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I’ve known marriages like Niagaras, that splashed and thundered,
whose couples careened down them bravely, wearing only barrels.
And marriages that were clown cars,
discharging more characters than anyone could count,
as well as marriages that were leaky canoes, that had to be abandoned
halfway through the journey, as each rower
grasped frantically at bushes and trees, in a mad scramble to escape.
I’ve known marriages that were passports to foreign countries,
while others were work visas, good for only a year or two.
And marriages like steel-jawed traps,
where a wife–it was almost always a wife–
had to gnaw off a limb to escape.
I’ve known enviable marriages that glittered like disco balls
only to be revealed as cheap plastic in the harsh light of morning,
and marriages like super novas that flamed brightly before collapsing.
I’ve known the simplicity of two friends wandering over mountain trails
that dipped and ascended in long purple twilight,
and the chill of marriage on the tundra, one traveler far ahead,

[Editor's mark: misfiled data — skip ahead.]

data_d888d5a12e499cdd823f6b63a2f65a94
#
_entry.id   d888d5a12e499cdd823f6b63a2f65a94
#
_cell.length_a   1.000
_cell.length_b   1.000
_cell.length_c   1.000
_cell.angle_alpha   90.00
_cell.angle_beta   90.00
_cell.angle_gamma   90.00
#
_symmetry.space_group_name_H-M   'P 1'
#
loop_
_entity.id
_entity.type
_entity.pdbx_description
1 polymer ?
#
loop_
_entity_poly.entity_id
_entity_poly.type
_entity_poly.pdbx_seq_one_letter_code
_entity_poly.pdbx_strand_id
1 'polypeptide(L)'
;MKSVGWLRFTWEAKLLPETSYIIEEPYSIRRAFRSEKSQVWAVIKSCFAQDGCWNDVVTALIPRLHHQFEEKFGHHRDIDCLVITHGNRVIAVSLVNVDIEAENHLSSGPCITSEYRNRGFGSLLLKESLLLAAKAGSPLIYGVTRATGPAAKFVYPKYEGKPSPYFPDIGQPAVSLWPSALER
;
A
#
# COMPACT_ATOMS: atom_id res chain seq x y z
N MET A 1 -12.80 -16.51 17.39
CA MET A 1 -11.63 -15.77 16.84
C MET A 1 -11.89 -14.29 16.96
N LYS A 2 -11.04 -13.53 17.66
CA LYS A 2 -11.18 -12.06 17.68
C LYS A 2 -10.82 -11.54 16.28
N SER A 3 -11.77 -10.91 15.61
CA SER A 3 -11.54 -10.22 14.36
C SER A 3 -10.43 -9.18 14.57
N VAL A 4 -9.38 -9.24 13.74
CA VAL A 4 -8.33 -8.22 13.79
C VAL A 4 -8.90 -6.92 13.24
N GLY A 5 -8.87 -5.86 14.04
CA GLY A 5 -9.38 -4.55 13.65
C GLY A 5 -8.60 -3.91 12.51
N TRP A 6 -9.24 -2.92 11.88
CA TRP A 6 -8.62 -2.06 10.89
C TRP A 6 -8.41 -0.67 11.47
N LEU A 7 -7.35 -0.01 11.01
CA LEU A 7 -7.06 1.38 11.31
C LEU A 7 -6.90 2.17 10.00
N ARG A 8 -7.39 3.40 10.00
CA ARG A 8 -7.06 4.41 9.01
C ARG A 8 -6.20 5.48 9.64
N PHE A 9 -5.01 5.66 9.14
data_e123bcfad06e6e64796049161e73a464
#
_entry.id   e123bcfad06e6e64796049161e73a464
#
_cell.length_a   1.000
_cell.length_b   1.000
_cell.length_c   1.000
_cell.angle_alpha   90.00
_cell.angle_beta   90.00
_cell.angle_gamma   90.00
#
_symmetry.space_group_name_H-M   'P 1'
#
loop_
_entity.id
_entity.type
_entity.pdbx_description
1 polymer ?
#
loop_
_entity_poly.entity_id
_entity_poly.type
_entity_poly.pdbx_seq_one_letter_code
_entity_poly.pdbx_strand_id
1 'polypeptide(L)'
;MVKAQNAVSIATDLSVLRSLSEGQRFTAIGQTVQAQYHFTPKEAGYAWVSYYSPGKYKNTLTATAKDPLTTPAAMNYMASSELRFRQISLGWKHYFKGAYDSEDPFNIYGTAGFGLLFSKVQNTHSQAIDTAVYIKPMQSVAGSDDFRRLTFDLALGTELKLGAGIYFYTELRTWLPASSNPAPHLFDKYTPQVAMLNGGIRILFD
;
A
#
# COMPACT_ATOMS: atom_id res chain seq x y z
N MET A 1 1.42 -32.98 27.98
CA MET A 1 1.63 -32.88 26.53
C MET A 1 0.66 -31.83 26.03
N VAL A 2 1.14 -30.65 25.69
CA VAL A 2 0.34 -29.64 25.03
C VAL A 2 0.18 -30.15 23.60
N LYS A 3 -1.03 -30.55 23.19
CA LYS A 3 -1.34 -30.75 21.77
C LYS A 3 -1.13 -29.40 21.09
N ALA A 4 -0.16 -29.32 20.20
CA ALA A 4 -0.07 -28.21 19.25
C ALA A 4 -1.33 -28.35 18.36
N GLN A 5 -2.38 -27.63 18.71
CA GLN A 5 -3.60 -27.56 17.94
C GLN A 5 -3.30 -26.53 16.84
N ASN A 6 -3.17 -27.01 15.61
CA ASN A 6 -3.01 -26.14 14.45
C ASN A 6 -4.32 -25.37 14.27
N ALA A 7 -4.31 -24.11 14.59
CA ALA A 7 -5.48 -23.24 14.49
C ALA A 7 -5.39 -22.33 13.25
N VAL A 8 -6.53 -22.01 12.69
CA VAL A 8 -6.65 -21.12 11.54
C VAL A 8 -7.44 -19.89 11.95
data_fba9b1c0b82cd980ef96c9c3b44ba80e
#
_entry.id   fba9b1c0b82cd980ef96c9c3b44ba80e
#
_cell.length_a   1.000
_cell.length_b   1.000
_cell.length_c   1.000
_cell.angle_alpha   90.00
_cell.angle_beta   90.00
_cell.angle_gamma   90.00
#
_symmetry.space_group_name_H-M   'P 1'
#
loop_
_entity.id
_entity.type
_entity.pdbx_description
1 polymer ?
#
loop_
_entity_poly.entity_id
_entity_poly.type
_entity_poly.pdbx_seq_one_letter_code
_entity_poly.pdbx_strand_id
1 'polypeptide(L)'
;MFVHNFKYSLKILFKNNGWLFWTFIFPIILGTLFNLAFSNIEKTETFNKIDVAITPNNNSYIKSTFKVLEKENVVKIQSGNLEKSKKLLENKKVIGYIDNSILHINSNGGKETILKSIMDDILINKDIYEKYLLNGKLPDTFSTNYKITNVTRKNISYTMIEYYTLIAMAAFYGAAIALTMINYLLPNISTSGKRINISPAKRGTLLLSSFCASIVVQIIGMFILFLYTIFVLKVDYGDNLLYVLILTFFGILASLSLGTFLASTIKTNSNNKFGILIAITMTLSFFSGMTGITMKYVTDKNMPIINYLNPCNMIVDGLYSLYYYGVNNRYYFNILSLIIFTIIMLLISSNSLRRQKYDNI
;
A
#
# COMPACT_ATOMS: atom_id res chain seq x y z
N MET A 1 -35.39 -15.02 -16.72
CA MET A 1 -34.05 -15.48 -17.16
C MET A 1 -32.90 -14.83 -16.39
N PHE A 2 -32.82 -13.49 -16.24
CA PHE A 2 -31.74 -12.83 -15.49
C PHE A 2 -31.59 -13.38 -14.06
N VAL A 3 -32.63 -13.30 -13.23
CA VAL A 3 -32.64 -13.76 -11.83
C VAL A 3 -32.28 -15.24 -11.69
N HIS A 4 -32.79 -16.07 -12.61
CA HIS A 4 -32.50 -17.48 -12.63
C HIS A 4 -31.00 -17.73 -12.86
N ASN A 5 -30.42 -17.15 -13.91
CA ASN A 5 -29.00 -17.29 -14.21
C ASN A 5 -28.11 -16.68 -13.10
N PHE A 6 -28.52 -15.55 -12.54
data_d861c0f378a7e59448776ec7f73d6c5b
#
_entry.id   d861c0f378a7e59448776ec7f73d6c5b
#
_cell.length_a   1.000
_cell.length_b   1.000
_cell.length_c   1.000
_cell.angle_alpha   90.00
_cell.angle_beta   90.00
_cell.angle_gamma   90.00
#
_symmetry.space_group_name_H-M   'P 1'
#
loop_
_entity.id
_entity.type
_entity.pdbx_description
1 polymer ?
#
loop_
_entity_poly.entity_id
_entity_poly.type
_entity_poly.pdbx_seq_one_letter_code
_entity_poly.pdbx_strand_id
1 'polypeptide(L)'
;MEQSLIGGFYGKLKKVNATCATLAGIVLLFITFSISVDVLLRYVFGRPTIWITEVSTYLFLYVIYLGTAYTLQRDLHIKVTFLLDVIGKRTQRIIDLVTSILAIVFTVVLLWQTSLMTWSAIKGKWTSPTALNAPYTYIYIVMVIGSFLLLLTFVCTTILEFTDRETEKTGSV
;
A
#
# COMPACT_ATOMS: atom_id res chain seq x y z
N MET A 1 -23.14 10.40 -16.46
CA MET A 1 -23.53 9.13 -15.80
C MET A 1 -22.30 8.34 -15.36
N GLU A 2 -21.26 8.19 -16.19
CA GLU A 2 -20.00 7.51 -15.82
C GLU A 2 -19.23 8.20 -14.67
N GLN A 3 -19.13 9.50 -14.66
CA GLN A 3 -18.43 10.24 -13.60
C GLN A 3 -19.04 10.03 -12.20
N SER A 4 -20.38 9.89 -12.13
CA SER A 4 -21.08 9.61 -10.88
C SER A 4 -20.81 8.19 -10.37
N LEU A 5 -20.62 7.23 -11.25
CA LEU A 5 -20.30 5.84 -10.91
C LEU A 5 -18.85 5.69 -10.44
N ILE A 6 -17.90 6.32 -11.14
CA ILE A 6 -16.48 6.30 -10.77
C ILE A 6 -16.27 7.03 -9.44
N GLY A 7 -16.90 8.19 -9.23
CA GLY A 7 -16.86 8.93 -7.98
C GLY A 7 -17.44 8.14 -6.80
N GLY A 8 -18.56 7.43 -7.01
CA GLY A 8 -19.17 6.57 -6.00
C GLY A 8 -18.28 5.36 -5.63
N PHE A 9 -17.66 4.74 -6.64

disappearing into white-out blizzard,
while the other trudged behind, roped to the sledge.
I’ve known marriages that seemed solid as mid-winter ice,
only to crack and melt as seasons changed. And marriages
like long persistent rivers that split rocks
and carved new channels out of stubborn sediment,
and kept branching and flowing,
even as death bore one of the lovers away.
Copyright 2020 Alison Luterman. From In the Time of Great Fires by Alison Luterman (Catamaran 2020).
Alison Luterman is a poet, essayist and playwright. She lives in Oakland, California.
Wow. I can feel each of those descriptions – gripping, hard, and true.
LikeLiked by 1 person
Amazing Alision……….makes me ponder how i would describe the marriages i have known. Asante sana!
Insight snd beauty. A wonderful poem
Very beautiful. So many people and marriages (including my own) ran through my mind as I was reading. The metaphors are very powerful, very illustrative.
LikeLiked by 2 people
Stunning poem! Thank you
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